A group representing veterans who underwent nerve gas tests at a Wiltshire research base has withdrawn its support for a major health study.
The veterans want the government to admit the tests led to ill health
The Porton Down Veterans Support Group (PDVSG) said the study was too limited, and will no longer assist it.
The Medical Research Council (MRC) is overseeing research into cancer and death rates among people who went to Porton Down from the 1940s to 1980s.
The MRC said the scope of the study was limited by the availability of records.
The PDVSG, which has around 550 members, had played an active part in the three-year project, commissioned by the Ministry of Defence (MoD)
Before the start of the main study, a questionnaire was sent to 500 volunteers recruited through the group.
Members of its steering committee also regularly met with researchers working on the study of 20,000 veterans, which began in September 2003.
In a letter to Professor Tom Meade, chair of the Porton Down liaison group, the steering group said: "The parameters set by the MoD...were too narrow from the outset and were, in our opinion, set to produce a relatively predictable result.
It added: "To simply look at the incidences of mortality and cancer does not, in our opinion, come anywhere near addressing the long-term health issues subsequent to exposure to chemical and biological agents."
The committee also said it was disappointed the results of the questionnaire had not been published.
"This does not inspire our confidence," it said.
Committee member Gerry Morris, from Kent, told the BBC there were patterns of health problems suffered by veterans.
This included eye problems, loss of memory at an early age, dizziness and irregular heartbeat, he said.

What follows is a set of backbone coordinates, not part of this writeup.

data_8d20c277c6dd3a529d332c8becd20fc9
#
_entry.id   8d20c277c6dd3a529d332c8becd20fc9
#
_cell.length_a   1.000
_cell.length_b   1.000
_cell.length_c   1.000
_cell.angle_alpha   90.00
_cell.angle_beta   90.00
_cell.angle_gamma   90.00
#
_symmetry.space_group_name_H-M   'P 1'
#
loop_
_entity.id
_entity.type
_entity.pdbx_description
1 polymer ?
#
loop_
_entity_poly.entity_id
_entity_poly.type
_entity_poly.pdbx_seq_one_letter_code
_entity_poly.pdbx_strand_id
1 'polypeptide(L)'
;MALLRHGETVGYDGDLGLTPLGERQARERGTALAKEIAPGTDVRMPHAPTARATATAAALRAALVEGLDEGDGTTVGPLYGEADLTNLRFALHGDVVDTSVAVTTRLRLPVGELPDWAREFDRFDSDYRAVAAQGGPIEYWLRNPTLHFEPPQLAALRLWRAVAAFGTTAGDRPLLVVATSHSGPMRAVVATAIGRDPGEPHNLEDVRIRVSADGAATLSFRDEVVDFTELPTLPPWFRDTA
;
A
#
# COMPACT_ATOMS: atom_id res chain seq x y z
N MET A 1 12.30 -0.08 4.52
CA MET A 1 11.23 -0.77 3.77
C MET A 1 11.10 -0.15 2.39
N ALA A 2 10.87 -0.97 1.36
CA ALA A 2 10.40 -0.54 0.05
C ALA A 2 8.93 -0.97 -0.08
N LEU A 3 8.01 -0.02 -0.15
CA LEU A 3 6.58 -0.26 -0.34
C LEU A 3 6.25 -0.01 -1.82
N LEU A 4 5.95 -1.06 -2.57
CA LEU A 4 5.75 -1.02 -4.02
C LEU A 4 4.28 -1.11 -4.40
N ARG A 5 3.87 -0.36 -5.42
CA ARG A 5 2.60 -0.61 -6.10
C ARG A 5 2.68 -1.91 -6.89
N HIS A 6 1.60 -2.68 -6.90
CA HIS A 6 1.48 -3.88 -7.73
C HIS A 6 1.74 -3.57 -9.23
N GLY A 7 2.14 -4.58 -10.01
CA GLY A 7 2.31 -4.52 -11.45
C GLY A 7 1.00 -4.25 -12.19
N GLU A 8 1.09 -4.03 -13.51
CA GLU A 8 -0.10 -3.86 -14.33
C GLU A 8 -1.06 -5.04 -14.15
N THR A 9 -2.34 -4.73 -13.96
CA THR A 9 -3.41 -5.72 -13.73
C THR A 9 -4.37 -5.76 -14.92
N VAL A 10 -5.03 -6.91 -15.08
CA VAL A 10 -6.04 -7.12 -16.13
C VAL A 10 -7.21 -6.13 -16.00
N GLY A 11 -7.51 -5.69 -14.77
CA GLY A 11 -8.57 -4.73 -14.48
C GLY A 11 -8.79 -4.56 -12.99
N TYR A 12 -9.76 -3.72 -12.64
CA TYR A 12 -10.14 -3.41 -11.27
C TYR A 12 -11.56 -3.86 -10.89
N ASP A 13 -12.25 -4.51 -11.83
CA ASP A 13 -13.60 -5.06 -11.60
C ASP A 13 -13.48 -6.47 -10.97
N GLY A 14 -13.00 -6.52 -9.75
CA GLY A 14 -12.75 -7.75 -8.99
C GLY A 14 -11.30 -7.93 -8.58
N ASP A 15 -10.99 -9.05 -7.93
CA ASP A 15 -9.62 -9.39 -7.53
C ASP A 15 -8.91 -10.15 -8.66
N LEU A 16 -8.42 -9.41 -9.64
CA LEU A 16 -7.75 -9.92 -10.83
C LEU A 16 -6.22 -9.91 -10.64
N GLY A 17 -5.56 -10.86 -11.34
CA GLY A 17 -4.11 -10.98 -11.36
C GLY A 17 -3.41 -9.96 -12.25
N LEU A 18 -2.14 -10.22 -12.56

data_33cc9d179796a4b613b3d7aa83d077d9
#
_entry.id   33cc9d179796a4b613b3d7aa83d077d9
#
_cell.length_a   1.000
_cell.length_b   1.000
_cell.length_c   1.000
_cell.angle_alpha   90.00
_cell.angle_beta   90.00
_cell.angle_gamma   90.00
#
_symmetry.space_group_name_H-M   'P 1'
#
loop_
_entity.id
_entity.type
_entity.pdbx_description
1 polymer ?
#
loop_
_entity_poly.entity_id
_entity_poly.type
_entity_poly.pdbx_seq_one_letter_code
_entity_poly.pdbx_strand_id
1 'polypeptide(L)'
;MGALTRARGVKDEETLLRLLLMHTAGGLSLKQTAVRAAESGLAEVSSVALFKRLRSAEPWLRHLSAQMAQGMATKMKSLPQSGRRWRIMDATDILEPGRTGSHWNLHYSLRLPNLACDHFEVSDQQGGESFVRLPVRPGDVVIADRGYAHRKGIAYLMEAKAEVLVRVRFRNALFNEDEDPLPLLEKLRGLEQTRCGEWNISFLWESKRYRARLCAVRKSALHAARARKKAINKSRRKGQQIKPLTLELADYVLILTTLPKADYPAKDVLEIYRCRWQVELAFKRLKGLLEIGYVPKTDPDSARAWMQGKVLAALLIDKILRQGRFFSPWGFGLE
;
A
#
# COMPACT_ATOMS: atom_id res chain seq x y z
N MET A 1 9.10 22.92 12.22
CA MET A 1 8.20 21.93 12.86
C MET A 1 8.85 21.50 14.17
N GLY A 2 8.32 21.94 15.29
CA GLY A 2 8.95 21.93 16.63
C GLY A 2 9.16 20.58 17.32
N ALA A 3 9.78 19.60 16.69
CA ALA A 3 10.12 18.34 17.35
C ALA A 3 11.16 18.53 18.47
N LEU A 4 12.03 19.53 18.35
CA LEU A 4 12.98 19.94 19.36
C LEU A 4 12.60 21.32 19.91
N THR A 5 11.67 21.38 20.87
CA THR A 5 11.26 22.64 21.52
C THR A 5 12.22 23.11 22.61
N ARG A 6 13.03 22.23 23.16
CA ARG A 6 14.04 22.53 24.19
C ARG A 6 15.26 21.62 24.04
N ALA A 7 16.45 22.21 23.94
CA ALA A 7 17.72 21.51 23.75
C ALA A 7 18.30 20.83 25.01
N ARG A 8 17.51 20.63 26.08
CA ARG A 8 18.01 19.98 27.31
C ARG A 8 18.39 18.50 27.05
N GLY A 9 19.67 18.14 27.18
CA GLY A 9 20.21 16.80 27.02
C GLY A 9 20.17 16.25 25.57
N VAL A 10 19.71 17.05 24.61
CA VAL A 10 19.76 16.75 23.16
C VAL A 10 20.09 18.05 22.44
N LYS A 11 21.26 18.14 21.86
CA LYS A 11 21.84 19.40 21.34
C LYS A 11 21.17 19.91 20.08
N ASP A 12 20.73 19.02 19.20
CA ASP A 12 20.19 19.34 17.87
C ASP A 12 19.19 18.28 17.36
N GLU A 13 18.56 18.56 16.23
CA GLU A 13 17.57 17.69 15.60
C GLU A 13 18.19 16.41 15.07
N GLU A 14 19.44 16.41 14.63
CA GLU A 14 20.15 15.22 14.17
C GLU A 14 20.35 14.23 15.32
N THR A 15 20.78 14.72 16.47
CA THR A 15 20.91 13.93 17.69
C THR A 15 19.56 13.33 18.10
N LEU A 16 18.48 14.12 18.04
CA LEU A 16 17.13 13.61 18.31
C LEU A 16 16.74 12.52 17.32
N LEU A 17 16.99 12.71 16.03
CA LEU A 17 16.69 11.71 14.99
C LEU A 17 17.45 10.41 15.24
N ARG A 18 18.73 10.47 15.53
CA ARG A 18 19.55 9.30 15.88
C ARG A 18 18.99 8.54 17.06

"We always knew it (the study) was cancer and mortality but we were given the impression, although they didn't say it in concrete terms, that it might be an opportunity to look at other things," Mr Morris said.
The PDVSG hopes to launch its own survey in a bid to force the government to recognise veterans' health has suffered.
An MoD spokesman said it was disappointing the PDVSG had pulled out, but dismissed the claim the ministry wanted "predictable results".
"The parameters of this were set by the MRC not the MoD," he said.
Professor Meade said the MRC was focusing on cancer and mortality because reliable records existed.
He said records of other illnesses were not so reliable and basing a study on veterans' recollections could lead to biased results.
Prof Meade said the MRC hoped to publish the questionnaire's results by the end of the year.
He added he would try to persuade the veterans to come back on board, but stressed the study would continue.
"It's well advanced now and could easily be completed without their involvement," Prof Meade said.
"But I would like to avoid that."